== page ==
2.5. Local SS1P Renders AE17M Tumors More Sensitive to Anti-CTLA-4 Effect

Based on the findings that SS1P enhances markers of immunogenic cell death, we hypothesize that SS1P will render tumors more sensitive to the activity of anti-CTLA-4. To test this hypothesis, we injected SS1P i.t. into AE17M tumors and treated with intraperitoneal (i.p.) anti-CTLA-4. AE17M tumor-bearing mice were treated with either i.t. SS1P (8 µg) or i.t. PBS every four days starting on day five when the average tumor volume was 40 mm3. Systemic anti-CTLA-4 (25 µg) was given i.p. every four days, starting on day six. Figure 5A shows that all AE17M tumors grew when SS1P was injected i.t. In mice treated with i.t. PBS and i.p. anti-CTLA-4, the tumor growth rate was decreased in 3/8 mice and lead to tumor eradication in two mice (Figure 5B). In mice treated with both anti-CTLA-4 and i.t. SS1P, tumor growth delay was noted in all mice and tumors were completely eradicated in seven out of the eight mice (Figure 5C). Figure 5D shows the survival of mice from various groups. The median survival of mice treated only with SS1P was 18 days and that of mice treated with PBS and anti-CTLA-4 was 20 days. A significant survival benefit was noted in mice treated with SS1P and anti-CTLA-4 compared to the control groups (p < 0.05). We repeated this experiment twice and found a significant survival benefit in both experiments (Supplementary Table S1).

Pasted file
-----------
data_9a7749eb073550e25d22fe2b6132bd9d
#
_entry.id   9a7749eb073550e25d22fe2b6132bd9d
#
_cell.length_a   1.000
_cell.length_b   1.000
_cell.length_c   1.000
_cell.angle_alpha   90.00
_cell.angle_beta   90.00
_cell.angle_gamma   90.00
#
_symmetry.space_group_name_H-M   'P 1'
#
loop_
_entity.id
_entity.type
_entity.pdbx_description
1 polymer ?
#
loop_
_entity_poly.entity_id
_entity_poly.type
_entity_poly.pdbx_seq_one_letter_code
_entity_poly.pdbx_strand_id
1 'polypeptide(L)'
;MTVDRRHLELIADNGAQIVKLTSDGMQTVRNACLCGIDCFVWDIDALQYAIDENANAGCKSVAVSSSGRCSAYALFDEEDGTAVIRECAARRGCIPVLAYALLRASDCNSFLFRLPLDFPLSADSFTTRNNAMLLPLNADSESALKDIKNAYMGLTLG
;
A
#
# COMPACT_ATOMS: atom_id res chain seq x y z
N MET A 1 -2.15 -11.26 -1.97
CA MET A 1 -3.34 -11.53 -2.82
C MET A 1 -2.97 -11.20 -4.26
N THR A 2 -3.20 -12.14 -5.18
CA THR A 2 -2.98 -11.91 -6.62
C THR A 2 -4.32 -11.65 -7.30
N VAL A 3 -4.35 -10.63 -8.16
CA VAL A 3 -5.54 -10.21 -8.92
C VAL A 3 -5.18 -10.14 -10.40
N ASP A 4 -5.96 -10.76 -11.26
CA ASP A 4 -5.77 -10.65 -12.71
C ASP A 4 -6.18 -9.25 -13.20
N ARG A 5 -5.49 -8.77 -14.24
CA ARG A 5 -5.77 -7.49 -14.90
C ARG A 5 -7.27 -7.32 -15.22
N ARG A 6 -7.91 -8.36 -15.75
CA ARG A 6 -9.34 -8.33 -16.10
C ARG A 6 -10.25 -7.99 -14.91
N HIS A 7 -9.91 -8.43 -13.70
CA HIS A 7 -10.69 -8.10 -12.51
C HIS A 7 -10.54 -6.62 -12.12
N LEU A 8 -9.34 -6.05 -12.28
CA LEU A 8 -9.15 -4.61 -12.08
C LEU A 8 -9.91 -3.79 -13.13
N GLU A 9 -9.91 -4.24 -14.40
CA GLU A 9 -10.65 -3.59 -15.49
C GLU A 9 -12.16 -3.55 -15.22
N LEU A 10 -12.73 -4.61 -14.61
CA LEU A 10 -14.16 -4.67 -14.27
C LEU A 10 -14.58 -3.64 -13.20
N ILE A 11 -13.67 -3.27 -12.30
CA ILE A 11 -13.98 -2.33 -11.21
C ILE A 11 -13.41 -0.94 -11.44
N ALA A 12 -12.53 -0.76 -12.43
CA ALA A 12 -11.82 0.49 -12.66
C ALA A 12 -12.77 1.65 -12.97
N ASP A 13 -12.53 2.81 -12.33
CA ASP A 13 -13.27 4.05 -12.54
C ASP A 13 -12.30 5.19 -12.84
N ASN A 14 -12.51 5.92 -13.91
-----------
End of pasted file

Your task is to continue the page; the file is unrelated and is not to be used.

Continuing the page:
Because LMB-100 is structurally distinct from SS1P, we evaluated its ability separately to enhance the effect of anti-CTLA-4. The trend of tumor control in mice was similar to that demonstrated with SS1P and anti-CTLA-4 and translated to a significant survival benefit (p < 0.05). However, the complete regression rate was slightly lower and ranged from 25% to 50%. A representative experiment and the survival data of mice in two additional experiments are shown in Supplementary Figure S2 and Supplementary Table S1.

2.6. Long-Term Anti-Tumor Immunity After SS1P and Anti-CTLA-4 Combination

To determine if anti-tumor immunity was induced by the combination treatment, we reinjected AE17M cells in the contralateral flank of mice that completely eradicated tumors (n = 9) and in tumor naïve mice (n = 5). Figure 5E shows that tumors were rejected by all of the cured mice, but grew well in tumor naïve mice, indicating that cured mice gained long-term anti-tumor immunity.